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Joyce launches direct assault on independence of universities

David Clendon MP
David Clendon MP
david [dot] clendon [at] parliament [dot] govt [dot] nz (Email)
Universities must remain independent of political interference

Tertiary Education Minister Steven Joyce's threat that he can step in to decide how many students Auckland University should enrol in each department is a direct assault on academic freedom and the independence of Universities, the Green Party said today.

"Universities have a very clear understanding of what the country's economic and social needs are, and work hard to develop a balanced and strategic approach to filling these needs. They don't need to be the victims of ministerial interference," Green Party tertiary education spokesperson David Clendon said.

"Universities must remain independent of political interference if they are to fulfil their role as critic and conscience of society.

"I'm doubtful that the Minister can legally do what he is threatening.

"Both the Education Act and the Auckland University charter emphasise the independence of the university to make academic, operational and management decisions.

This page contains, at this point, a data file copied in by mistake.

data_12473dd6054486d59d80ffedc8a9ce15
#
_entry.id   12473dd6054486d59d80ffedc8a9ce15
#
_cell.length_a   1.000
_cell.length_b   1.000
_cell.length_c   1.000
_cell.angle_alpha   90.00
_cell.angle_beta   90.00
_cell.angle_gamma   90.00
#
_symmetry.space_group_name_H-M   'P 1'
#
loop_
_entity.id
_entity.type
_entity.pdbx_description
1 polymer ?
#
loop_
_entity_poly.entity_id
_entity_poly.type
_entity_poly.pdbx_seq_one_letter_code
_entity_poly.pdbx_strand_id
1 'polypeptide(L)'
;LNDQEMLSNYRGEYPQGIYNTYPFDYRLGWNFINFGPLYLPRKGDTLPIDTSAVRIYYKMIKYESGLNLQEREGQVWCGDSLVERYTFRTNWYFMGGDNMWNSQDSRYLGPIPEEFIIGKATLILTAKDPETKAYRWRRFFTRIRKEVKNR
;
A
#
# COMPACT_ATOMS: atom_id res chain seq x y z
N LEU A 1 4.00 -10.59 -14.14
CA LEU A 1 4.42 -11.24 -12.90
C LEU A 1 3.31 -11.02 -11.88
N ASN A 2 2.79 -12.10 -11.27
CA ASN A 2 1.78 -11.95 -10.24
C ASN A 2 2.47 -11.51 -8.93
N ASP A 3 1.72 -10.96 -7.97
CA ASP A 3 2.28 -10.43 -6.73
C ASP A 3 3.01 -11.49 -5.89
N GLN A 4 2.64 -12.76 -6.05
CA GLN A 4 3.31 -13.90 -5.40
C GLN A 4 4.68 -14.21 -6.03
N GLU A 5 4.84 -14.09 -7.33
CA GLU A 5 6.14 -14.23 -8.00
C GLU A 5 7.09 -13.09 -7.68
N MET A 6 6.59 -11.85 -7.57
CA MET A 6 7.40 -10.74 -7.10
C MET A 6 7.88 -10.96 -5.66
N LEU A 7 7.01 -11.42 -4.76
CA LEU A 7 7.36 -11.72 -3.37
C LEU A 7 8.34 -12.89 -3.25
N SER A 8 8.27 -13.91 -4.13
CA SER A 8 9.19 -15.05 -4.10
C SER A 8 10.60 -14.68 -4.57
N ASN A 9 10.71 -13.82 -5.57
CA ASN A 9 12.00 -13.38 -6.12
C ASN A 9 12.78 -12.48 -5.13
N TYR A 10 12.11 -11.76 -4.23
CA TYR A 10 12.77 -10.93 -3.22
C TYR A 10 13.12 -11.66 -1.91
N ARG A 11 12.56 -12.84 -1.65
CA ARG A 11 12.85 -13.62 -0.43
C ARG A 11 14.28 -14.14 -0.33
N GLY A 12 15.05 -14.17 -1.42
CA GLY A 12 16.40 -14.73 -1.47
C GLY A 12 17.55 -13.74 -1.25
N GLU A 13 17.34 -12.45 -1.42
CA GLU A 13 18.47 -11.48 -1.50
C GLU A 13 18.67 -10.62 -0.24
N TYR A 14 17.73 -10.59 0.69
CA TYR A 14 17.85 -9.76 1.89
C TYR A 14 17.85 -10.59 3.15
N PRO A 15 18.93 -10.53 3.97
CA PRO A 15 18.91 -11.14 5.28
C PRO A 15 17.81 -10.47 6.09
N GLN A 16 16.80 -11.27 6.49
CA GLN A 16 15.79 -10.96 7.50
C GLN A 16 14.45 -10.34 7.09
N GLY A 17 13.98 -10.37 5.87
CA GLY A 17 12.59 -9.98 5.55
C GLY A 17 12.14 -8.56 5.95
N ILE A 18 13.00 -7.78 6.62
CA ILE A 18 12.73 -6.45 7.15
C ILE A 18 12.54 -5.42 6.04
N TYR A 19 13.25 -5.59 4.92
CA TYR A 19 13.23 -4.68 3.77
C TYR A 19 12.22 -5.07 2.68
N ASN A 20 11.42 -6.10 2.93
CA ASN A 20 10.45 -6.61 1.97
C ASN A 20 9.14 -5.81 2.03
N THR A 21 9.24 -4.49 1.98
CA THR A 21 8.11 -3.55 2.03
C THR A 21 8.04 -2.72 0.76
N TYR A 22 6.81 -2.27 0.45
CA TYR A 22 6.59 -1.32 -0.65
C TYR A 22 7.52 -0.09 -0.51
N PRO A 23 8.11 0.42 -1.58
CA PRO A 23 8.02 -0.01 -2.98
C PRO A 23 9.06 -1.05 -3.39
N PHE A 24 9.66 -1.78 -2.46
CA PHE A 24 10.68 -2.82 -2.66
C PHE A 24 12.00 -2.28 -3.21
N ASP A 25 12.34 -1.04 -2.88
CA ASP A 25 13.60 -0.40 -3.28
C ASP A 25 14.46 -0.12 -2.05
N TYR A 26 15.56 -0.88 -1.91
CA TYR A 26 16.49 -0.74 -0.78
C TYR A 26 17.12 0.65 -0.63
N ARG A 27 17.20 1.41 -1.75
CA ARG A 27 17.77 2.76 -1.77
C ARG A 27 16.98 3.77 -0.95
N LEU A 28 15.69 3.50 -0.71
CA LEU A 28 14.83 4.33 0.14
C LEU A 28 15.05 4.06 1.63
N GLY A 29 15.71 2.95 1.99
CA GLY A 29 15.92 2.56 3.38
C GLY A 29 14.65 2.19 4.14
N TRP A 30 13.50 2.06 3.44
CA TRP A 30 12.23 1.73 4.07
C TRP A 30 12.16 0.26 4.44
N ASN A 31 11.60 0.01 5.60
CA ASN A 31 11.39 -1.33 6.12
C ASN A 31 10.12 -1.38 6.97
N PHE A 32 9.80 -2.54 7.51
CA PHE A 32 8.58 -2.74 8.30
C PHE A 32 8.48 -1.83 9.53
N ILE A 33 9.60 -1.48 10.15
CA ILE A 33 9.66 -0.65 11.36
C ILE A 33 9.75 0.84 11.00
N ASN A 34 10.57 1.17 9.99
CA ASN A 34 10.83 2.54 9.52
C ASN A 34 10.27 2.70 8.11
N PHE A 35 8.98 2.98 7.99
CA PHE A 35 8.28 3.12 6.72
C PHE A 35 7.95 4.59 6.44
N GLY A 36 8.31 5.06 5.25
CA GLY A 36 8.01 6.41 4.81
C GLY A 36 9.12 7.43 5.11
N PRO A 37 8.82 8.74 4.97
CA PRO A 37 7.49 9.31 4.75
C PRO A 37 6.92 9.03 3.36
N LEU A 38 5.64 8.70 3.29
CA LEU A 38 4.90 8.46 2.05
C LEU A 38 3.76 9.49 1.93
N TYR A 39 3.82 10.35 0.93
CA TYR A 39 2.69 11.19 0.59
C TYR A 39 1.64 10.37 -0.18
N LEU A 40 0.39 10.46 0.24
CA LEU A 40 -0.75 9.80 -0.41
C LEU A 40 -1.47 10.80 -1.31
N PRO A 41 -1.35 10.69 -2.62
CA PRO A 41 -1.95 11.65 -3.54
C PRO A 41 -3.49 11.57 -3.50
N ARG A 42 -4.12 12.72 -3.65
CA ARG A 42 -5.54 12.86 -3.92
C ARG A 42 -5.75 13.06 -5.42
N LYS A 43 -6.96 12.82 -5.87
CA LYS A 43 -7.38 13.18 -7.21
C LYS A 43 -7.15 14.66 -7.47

"By making direct demands to Auckland University over the number of engineering students they must enrol, Joyce's comments fly in the face of this.

"While we do need to encourage more engineering and science graduates, Joyce is suggesting a singular approach rather than looking at the wider problem, brought about because of decades of short sighted, cost-driven decisions.

"The National Government's hollowing out of the public service has diminished the supply of skills that traditionally flowed into the private sector from areas such as the defence forces and railways.

"To encourage more people into engineering and science we need to start with better resourcing and support for primary and secondary schools. Students and their parents need to see a long-term sustainable career path.

"Perhaps Minister Joyce should reflect on the reasons that he did not pursue a career in science when he graduated and consider whether similar disincentives still exist.

"The Government should also be developing decent mechanisms for supporting private investment in Research and Development, rather than the current voucher system, to encourage and enable more private companies to invest in on the job training of people with the right aptitude and attitude."

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